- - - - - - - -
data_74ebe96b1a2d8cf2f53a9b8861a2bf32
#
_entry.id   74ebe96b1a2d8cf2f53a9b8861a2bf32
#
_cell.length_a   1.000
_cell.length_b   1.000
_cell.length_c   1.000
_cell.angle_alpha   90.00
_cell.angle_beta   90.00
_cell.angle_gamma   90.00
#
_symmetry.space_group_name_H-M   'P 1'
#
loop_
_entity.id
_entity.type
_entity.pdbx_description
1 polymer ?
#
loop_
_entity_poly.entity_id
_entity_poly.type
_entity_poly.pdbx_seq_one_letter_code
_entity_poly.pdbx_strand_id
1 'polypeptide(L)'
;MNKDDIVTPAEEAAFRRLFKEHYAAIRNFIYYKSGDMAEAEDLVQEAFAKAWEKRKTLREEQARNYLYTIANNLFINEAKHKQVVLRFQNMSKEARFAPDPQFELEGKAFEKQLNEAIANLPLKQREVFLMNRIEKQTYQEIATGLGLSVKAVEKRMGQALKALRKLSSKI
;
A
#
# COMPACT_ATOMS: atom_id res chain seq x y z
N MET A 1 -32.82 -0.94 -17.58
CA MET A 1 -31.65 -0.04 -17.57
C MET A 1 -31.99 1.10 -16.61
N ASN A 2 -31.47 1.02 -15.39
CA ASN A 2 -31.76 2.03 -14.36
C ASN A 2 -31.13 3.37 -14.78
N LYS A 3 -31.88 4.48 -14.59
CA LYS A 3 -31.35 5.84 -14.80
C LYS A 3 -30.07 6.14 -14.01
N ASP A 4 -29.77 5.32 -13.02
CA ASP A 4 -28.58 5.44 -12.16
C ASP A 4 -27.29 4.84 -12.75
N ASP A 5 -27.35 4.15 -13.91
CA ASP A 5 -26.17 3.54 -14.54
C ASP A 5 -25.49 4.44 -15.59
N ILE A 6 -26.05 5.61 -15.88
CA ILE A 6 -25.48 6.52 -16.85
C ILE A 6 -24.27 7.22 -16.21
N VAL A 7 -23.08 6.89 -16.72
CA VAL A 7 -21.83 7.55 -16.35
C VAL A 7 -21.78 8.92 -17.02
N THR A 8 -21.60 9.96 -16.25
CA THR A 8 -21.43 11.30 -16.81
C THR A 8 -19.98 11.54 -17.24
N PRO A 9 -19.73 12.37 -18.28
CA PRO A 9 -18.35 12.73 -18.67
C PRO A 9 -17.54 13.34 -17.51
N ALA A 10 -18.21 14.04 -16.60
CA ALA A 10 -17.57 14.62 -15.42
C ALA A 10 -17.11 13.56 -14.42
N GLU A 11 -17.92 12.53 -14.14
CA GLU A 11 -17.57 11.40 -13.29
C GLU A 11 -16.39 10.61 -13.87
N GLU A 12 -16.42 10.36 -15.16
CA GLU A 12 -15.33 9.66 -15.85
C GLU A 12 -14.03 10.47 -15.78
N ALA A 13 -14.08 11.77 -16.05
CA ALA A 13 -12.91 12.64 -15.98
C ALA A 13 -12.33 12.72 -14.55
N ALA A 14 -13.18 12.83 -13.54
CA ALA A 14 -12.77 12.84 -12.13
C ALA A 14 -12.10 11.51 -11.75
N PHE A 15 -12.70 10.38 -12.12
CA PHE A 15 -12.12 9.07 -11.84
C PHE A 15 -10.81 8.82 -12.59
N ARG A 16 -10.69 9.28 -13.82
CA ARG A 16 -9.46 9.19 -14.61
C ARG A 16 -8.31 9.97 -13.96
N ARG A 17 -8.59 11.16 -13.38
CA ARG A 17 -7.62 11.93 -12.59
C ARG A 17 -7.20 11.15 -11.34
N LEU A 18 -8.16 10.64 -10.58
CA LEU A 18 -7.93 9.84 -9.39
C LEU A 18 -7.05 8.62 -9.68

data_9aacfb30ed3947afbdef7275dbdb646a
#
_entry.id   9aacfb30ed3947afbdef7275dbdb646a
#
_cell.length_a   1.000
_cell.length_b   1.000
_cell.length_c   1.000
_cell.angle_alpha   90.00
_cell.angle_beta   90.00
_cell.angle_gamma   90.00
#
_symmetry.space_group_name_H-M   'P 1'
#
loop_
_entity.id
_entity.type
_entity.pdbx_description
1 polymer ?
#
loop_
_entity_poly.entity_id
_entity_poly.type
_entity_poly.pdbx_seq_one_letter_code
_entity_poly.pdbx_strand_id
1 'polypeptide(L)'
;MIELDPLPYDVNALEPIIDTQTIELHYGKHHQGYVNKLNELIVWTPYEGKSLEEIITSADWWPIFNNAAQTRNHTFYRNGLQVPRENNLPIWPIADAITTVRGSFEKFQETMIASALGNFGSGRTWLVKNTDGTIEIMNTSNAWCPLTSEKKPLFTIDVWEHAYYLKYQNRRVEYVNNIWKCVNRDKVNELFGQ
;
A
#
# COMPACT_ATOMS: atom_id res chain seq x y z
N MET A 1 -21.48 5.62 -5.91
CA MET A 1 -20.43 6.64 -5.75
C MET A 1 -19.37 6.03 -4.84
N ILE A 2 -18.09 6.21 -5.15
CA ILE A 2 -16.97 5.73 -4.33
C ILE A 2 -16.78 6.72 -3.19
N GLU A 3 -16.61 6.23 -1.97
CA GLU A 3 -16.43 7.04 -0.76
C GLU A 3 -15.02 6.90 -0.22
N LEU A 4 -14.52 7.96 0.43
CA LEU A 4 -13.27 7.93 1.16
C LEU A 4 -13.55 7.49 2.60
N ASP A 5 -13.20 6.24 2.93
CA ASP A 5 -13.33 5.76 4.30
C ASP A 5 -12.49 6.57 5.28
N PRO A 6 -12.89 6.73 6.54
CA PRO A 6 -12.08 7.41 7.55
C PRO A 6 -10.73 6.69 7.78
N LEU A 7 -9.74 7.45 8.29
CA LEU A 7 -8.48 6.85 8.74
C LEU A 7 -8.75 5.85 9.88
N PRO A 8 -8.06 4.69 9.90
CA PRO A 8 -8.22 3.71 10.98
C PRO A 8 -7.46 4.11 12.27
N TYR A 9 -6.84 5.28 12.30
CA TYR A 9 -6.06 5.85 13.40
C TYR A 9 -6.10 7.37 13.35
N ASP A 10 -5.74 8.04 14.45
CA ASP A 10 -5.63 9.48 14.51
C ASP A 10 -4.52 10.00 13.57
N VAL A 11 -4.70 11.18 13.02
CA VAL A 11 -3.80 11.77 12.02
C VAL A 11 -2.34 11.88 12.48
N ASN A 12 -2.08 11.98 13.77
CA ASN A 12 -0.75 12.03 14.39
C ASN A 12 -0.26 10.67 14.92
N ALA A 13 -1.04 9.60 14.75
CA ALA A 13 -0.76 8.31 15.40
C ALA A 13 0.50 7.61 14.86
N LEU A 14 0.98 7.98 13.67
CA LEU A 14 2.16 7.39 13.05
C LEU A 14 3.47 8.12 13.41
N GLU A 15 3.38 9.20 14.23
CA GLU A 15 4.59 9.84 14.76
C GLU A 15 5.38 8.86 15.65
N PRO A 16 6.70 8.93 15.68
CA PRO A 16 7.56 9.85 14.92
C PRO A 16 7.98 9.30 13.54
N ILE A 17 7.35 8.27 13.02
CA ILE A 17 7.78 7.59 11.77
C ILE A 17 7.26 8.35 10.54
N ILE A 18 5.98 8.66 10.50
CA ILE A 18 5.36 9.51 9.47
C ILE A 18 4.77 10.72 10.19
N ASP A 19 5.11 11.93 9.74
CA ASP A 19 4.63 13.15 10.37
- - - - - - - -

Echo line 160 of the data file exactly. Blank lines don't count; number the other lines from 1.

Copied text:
N PRO A 16 6.70 8.93 15.68